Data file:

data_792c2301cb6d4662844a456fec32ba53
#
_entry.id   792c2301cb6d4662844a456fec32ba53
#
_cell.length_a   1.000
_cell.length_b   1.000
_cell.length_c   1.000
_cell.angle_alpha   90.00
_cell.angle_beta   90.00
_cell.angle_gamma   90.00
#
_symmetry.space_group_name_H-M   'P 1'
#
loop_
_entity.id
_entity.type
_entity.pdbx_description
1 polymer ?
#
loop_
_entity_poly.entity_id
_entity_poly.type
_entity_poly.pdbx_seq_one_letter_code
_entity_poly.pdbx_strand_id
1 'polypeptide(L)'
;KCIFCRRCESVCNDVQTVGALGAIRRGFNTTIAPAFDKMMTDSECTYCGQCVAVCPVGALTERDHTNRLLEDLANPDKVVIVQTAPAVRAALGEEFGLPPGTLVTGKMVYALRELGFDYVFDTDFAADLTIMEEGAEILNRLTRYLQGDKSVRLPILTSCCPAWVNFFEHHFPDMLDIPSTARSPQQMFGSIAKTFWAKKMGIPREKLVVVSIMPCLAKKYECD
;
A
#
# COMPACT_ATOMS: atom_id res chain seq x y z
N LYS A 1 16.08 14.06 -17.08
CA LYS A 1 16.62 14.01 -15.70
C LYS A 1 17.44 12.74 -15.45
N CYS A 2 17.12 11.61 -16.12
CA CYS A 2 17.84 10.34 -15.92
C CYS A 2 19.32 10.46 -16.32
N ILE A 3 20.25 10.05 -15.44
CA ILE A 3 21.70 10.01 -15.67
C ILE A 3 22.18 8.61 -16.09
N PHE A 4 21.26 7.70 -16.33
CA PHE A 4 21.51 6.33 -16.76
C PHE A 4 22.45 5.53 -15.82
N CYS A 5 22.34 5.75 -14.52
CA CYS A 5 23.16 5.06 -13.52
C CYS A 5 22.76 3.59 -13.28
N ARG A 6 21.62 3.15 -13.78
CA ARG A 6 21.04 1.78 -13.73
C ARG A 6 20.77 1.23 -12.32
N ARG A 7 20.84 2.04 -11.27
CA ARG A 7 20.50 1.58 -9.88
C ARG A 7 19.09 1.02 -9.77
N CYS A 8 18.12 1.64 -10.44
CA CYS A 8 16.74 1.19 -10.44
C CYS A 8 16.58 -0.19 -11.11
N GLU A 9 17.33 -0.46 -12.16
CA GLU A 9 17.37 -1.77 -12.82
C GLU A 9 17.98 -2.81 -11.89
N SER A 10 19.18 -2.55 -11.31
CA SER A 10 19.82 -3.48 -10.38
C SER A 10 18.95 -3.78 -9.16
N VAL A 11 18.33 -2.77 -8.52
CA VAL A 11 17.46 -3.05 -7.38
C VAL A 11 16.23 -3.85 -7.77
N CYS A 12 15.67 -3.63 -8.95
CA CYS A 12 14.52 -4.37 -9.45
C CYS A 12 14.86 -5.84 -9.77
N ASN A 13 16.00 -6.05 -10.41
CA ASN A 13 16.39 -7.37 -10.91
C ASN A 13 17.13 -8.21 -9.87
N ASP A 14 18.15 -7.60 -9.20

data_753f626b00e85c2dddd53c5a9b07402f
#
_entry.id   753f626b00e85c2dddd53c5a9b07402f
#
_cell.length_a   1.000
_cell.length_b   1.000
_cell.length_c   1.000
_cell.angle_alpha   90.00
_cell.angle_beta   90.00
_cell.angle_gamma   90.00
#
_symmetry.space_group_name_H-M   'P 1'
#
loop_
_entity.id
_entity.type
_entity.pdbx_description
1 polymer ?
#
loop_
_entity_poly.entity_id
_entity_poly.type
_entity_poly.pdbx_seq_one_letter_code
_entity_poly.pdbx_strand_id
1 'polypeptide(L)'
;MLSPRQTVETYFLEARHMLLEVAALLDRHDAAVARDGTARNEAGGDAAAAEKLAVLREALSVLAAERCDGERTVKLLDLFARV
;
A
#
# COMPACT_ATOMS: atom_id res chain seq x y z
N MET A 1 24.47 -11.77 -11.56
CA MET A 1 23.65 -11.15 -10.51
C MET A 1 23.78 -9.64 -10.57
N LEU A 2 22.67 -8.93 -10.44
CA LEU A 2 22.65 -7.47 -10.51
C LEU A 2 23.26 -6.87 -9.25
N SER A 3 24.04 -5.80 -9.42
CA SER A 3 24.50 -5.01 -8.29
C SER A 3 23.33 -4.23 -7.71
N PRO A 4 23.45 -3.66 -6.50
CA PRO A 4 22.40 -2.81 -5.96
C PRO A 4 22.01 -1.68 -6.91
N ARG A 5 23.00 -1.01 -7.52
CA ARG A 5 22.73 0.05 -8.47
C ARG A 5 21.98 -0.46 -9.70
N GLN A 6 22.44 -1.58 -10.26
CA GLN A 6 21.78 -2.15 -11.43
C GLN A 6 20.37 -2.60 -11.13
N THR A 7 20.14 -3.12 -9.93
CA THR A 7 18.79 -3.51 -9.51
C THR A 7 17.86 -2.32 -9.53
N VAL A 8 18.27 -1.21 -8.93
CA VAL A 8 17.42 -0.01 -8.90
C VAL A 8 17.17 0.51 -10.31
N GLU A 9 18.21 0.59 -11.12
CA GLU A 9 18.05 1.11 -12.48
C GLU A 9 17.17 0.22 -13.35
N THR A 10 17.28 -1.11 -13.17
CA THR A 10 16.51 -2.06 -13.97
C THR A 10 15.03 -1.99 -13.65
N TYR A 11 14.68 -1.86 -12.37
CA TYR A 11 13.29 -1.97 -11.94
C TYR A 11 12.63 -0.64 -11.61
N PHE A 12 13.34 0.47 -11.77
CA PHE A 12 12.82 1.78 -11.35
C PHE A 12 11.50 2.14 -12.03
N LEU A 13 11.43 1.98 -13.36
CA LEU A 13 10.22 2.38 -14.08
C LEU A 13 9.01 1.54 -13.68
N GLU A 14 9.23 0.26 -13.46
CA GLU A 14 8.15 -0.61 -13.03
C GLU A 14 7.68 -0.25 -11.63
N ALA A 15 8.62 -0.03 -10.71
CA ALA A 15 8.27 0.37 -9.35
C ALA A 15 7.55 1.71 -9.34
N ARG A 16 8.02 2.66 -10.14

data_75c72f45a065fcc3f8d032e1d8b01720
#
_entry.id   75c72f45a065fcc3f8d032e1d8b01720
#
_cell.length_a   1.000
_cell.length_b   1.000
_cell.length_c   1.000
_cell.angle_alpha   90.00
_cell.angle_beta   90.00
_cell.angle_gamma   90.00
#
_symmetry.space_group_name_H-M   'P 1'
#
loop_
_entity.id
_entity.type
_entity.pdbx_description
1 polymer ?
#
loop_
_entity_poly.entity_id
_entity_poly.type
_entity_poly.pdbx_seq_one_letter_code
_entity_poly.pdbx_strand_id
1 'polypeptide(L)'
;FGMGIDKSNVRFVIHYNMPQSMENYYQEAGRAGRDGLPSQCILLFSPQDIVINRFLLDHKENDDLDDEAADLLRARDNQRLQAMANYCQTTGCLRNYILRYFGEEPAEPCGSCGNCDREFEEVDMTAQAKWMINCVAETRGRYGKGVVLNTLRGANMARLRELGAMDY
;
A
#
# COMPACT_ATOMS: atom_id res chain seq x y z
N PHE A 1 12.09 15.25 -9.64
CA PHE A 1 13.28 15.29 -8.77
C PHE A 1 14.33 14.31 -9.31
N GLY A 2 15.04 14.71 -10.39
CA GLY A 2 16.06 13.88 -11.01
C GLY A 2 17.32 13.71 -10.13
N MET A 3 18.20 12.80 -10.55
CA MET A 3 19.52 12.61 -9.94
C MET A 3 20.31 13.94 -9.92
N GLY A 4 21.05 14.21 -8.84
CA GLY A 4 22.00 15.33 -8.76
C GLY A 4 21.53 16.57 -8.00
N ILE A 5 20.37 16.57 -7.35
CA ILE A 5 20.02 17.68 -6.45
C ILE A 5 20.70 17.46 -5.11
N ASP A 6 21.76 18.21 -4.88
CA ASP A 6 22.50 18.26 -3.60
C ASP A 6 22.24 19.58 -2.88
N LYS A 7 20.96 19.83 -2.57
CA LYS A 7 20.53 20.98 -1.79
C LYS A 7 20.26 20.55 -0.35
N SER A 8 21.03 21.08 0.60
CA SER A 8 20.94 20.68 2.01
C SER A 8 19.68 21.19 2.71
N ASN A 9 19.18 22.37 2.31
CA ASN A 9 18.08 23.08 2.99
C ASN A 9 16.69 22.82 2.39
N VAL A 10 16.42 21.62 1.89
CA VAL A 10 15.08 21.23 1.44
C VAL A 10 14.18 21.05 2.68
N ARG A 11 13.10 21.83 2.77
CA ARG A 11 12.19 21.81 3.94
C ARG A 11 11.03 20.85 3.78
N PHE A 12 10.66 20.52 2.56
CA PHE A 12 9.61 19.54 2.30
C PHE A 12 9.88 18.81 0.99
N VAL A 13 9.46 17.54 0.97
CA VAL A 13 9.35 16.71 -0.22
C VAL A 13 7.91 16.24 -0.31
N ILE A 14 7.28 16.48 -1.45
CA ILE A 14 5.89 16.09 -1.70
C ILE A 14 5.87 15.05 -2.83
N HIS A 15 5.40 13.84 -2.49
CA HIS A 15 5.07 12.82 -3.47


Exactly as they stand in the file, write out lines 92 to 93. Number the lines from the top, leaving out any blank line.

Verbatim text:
_entity_poly.type
_entity_poly.pdbx_seq_one_letter_code